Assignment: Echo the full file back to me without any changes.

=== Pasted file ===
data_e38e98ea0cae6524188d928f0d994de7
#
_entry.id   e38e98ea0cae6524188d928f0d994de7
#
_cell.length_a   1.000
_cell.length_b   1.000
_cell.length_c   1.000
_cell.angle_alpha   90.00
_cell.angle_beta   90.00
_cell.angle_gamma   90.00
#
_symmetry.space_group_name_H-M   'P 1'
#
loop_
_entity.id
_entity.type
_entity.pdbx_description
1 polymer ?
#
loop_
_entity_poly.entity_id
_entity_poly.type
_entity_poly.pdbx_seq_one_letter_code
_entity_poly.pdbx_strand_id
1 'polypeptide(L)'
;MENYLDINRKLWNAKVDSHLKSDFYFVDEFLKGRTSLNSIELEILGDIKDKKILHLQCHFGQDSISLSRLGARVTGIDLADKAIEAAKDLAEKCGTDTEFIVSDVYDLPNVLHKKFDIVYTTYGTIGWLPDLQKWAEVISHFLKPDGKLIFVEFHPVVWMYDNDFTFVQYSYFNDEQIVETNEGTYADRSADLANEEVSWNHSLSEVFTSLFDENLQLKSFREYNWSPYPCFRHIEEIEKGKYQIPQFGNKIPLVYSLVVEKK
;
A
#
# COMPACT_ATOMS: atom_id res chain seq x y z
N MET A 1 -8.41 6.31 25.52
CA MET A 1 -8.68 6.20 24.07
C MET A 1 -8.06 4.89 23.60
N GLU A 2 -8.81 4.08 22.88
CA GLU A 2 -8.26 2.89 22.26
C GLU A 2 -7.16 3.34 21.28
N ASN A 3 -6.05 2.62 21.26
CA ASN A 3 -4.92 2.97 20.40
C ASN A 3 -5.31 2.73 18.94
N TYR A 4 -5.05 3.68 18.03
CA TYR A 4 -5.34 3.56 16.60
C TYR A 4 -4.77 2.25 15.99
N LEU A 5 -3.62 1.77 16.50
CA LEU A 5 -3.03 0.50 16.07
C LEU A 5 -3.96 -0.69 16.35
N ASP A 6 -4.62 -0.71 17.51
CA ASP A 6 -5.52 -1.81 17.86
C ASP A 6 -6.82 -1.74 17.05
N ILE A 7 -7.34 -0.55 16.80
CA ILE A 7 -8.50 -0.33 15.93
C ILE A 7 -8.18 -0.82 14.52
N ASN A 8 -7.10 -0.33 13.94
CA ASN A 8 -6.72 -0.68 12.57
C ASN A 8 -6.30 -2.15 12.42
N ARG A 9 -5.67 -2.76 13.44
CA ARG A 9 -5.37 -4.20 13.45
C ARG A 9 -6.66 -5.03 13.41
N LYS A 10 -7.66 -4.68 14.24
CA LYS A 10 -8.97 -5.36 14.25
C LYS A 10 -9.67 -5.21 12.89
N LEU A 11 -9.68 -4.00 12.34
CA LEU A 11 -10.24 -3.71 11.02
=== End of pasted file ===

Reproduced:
data_e38e98ea0cae6524188d928f0d994de7
#
_entry.id   e38e98ea0cae6524188d928f0d994de7
#
_cell.length_a   1.000
_cell.length_b   1.000
_cell.length_c   1.000
_cell.angle_alpha   90.00
_cell.angle_beta   90.00
_cell.angle_gamma   90.00
#
_symmetry.space_group_name_H-M   'P 1'
#
loop_
_entity.id
_entity.type
_entity.pdbx_description
1 polymer ?
#
loop_
_entity_poly.entity_id
_entity_poly.type
_entity_poly.pdbx_seq_one_letter_code
_entity_poly.pdbx_strand_id
1 'polypeptide(L)'
;MENYLDINRKLWNAKVDSHLKSDFYFVDEFLKGRTSLNSIELEILGDIKDKKILHLQCHFGQDSISLSRLGARVTGIDLADKAIEAAKDLAEKCGTDTEFIVSDVYDLPNVLHKKFDIVYTTYGTIGWLPDLQKWAEVISHFLKPDGKLIFVEFHPVVWMYDNDFTFVQYSYFNDEQIVETNEGTYADRSADLANEEVSWNHSLSEVFTSLFDENLQLKSFREYNWSPYPCFRHIEEIEKGKYQIPQFGNKIPLVYSLVVEKK
;
A
#
# COMPACT_ATOMS: atom_id res chain seq x y z
N MET A 1 -8.41 6.31 25.52
CA MET A 1 -8.68 6.20 24.07
C MET A 1 -8.06 4.89 23.60
N GLU A 2 -8.81 4.08 22.88
CA GLU A 2 -8.26 2.89 22.26
C GLU A 2 -7.16 3.34 21.28
N ASN A 3 -6.05 2.62 21.26
CA ASN A 3 -4.92 2.97 20.40
C ASN A 3 -5.31 2.73 18.94
N TYR A 4 -5.05 3.68 18.03
CA TYR A 4 -5.34 3.56 16.60
C TYR A 4 -4.77 2.25 15.99
N LEU A 5 -3.62 1.77 16.50
CA LEU A 5 -3.03 0.50 16.07
C LEU A 5 -3.96 -0.69 16.35
N ASP A 6 -4.62 -0.71 17.51
CA ASP A 6 -5.52 -1.81 17.86
C ASP A 6 -6.82 -1.74 17.05
N ILE A 7 -7.34 -0.55 16.80
CA ILE A 7 -8.50 -0.33 15.93
C ILE A 7 -8.18 -0.82 14.52
N ASN A 8 -7.10 -0.33 13.94
CA ASN A 8 -6.72 -0.68 12.57
C ASN A 8 -6.30 -2.15 12.42
N ARG A 9 -5.67 -2.76 13.44
CA ARG A 9 -5.37 -4.20 13.45
C ARG A 9 -6.66 -5.03 13.41
N LYS A 10 -7.66 -4.68 14.24
CA LYS A 10 -8.97 -5.36 14.25
C LYS A 10 -9.67 -5.21 12.89
N LEU A 11 -9.68 -4.00 12.34
CA LEU A 11 -10.24 -3.71 11.02